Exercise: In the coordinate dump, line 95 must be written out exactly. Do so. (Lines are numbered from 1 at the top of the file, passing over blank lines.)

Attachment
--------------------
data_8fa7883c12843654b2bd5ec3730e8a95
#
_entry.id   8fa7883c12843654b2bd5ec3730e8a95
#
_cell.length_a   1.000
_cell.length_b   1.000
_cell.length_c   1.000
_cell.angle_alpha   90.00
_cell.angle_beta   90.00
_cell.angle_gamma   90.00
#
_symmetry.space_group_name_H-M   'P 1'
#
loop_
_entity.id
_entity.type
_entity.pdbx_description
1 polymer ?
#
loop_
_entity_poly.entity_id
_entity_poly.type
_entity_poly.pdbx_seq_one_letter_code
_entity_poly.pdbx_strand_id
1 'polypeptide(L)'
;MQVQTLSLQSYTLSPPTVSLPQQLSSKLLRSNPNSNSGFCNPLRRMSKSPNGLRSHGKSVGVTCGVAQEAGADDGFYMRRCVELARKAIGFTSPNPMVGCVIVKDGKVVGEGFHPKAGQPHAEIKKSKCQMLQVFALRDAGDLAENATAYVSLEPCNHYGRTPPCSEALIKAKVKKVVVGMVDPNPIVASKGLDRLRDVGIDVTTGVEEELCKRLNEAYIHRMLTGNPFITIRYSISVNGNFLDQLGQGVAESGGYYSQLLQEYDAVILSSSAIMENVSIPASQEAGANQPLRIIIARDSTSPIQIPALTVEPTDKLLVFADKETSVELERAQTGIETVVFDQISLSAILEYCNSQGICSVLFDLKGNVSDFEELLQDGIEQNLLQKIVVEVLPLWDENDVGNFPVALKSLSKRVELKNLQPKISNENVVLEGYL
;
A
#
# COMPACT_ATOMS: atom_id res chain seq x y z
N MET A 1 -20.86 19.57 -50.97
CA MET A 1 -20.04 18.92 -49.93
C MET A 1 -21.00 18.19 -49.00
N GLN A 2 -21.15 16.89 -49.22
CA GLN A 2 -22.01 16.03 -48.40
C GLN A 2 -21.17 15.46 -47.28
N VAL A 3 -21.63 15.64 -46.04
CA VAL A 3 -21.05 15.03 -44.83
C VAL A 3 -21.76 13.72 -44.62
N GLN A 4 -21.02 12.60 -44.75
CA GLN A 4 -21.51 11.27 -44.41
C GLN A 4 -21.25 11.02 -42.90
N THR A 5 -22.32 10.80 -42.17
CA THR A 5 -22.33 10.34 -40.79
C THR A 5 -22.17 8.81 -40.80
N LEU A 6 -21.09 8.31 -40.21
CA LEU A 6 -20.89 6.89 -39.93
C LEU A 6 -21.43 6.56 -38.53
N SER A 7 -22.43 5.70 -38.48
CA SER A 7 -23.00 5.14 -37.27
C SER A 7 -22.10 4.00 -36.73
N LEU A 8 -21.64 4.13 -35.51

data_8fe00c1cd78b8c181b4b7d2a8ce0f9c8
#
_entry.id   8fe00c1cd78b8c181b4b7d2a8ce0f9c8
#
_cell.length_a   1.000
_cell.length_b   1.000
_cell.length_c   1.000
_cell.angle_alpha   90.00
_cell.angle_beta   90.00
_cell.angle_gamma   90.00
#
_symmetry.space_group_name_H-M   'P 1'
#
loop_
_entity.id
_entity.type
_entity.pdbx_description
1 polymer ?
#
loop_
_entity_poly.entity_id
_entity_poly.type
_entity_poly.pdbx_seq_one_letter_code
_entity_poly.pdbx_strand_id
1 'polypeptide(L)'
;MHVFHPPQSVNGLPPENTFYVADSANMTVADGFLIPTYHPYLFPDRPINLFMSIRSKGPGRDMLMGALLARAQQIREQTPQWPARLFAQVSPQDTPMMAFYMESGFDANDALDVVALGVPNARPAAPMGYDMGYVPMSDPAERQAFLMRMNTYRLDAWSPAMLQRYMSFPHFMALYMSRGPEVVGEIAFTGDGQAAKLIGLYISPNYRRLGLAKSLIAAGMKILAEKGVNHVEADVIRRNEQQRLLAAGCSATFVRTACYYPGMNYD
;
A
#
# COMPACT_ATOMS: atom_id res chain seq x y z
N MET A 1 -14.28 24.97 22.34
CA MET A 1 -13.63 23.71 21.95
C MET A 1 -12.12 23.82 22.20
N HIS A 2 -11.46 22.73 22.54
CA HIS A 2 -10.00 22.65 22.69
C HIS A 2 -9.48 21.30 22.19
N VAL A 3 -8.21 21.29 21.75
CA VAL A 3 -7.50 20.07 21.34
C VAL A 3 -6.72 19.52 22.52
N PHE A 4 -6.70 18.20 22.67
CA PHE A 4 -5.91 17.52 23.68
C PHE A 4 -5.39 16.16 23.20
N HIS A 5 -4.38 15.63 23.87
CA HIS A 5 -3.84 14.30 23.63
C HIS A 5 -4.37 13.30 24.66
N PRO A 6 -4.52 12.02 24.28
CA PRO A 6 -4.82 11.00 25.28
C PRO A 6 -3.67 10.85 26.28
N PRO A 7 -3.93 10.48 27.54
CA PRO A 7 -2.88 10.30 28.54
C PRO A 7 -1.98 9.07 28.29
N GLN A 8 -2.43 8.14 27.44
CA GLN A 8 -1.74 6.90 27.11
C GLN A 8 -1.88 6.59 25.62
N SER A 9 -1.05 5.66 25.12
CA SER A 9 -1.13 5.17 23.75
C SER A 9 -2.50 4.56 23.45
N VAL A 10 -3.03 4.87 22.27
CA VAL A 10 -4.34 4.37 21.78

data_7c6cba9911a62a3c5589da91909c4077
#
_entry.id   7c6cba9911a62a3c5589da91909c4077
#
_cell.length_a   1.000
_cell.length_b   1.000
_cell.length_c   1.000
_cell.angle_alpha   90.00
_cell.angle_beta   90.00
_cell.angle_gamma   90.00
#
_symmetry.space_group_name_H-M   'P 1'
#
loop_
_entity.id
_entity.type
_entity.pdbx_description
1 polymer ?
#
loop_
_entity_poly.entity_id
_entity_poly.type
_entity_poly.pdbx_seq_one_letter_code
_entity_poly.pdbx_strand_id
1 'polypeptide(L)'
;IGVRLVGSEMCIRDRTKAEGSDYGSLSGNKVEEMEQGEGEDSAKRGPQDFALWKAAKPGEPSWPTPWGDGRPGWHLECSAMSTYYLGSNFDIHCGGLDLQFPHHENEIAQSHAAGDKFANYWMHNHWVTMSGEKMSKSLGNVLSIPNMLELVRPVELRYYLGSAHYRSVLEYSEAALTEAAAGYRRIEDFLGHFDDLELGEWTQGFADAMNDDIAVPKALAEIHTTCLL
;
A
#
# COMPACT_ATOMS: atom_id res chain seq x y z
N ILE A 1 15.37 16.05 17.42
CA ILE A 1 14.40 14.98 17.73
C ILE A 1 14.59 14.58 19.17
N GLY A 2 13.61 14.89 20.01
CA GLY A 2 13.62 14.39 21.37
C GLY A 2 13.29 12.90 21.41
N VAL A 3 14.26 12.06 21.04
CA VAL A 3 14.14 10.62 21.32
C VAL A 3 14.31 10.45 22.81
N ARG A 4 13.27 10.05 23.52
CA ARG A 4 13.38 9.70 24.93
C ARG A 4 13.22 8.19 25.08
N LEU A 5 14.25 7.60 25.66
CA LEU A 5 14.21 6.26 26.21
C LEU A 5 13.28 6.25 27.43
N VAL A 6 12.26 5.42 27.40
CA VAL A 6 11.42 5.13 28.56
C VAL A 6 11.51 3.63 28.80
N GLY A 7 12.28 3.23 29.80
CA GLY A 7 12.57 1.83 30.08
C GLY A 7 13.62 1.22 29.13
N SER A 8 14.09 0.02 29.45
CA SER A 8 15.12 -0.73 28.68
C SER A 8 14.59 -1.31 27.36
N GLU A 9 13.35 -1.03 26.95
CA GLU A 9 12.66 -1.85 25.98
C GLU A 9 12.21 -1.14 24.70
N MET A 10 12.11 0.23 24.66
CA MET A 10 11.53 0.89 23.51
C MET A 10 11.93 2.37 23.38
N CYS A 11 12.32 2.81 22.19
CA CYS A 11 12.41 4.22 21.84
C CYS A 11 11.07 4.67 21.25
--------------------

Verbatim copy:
N HIS A 5 -4.38 15.63 23.87